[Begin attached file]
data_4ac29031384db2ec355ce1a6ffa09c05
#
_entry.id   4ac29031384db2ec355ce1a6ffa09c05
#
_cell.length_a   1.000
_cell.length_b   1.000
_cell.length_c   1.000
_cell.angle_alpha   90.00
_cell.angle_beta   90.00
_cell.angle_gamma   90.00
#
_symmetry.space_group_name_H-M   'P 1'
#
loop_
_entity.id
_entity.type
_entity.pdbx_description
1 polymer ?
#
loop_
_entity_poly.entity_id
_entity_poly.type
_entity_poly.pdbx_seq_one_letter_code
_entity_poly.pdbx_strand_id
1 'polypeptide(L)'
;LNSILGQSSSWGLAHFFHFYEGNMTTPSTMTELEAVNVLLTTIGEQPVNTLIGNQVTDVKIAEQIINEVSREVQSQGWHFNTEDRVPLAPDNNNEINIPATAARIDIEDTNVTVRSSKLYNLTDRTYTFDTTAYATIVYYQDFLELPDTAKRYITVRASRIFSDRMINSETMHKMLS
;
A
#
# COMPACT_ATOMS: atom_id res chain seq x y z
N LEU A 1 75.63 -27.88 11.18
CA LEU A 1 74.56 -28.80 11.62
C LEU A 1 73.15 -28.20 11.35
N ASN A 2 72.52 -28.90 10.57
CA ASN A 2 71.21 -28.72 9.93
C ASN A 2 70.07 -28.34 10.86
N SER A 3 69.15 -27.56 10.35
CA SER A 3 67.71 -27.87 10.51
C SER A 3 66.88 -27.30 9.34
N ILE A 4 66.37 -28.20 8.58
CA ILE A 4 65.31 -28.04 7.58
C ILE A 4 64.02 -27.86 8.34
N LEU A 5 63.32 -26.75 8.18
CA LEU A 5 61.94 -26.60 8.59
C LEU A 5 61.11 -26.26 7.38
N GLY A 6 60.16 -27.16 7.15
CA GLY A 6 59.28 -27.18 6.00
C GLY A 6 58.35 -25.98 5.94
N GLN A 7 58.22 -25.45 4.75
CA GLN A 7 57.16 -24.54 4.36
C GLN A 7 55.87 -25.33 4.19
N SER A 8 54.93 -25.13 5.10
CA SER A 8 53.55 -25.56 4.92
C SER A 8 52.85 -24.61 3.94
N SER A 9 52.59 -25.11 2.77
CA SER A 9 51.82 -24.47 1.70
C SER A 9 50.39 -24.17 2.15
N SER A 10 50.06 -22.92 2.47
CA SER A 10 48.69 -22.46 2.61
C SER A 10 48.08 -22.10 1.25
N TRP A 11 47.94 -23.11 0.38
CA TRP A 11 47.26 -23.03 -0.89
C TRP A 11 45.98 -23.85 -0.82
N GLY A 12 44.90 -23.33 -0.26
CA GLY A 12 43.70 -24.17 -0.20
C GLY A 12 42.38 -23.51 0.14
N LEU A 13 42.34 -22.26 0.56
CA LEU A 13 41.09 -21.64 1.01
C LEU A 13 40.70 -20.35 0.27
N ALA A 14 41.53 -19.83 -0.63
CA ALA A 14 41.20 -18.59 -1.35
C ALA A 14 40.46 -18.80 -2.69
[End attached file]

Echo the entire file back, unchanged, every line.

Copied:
data_4ac29031384db2ec355ce1a6ffa09c05
#
_entry.id   4ac29031384db2ec355ce1a6ffa09c05
#
_cell.length_a   1.000
_cell.length_b   1.000
_cell.length_c   1.000
_cell.angle_alpha   90.00
_cell.angle_beta   90.00
_cell.angle_gamma   90.00
#
_symmetry.space_group_name_H-M   'P 1'
#
loop_
_entity.id
_entity.type
_entity.pdbx_description
1 polymer ?
#
loop_
_entity_poly.entity_id
_entity_poly.type
_entity_poly.pdbx_seq_one_letter_code
_entity_poly.pdbx_strand_id
1 'polypeptide(L)'
;LNSILGQSSSWGLAHFFHFYEGNMTTPSTMTELEAVNVLLTTIGEQPVNTLIGNQVTDVKIAEQIINEVSREVQSQGWHFNTEDRVPLAPDNNNEINIPATAARIDIEDTNVTVRSSKLYNLTDRTYTFDTTAYATIVYYQDFLELPDTAKRYITVRASRIFSDRMINSETMHKMLS
;
A
#
# COMPACT_ATOMS: atom_id res chain seq x y z
N LEU A 1 75.63 -27.88 11.18
CA LEU A 1 74.56 -28.80 11.62
C LEU A 1 73.15 -28.20 11.35
N ASN A 2 72.52 -28.90 10.57
CA ASN A 2 71.21 -28.72 9.93
C ASN A 2 70.07 -28.34 10.86
N SER A 3 69.15 -27.56 10.35
CA SER A 3 67.71 -27.87 10.51
C SER A 3 66.88 -27.30 9.34
N ILE A 4 66.37 -28.20 8.58
CA ILE A 4 65.31 -28.04 7.58
C ILE A 4 64.02 -27.86 8.34
N LEU A 5 63.32 -26.75 8.18
CA LEU A 5 61.94 -26.60 8.59
C LEU A 5 61.11 -26.26 7.38
N GLY A 6 60.16 -27.16 7.15
CA GLY A 6 59.28 -27.18 6.00
C GLY A 6 58.35 -25.98 5.94
N GLN A 7 58.22 -25.45 4.75
CA GLN A 7 57.16 -24.54 4.36
C GLN A 7 55.87 -25.33 4.19
N SER A 8 54.93 -25.13 5.10
CA SER A 8 53.55 -25.56 4.92
C SER A 8 52.85 -24.61 3.94
N SER A 9 52.59 -25.11 2.77
CA SER A 9 51.82 -24.47 1.70
C SER A 9 50.39 -24.17 2.15
N SER A 10 50.06 -22.92 2.47
CA SER A 10 48.69 -22.46 2.61
C SER A 10 48.08 -22.10 1.25
N TRP A 11 47.94 -23.11 0.38
CA TRP A 11 47.26 -23.03 -0.89
C TRP A 11 45.98 -23.85 -0.82
N GLY A 12 44.90 -23.33 -0.26
CA GLY A 12 43.70 -24.17 -0.20
C GLY A 12 42.38 -23.51 0.14
N LEU A 13 42.34 -22.26 0.56
CA LEU A 13 41.09 -21.64 1.01
C LEU A 13 40.70 -20.35 0.27
N ALA A 14 41.53 -19.83 -0.63
CA ALA A 14 41.20 -18.59 -1.35
C ALA A 14 40.46 -18.80 -2.69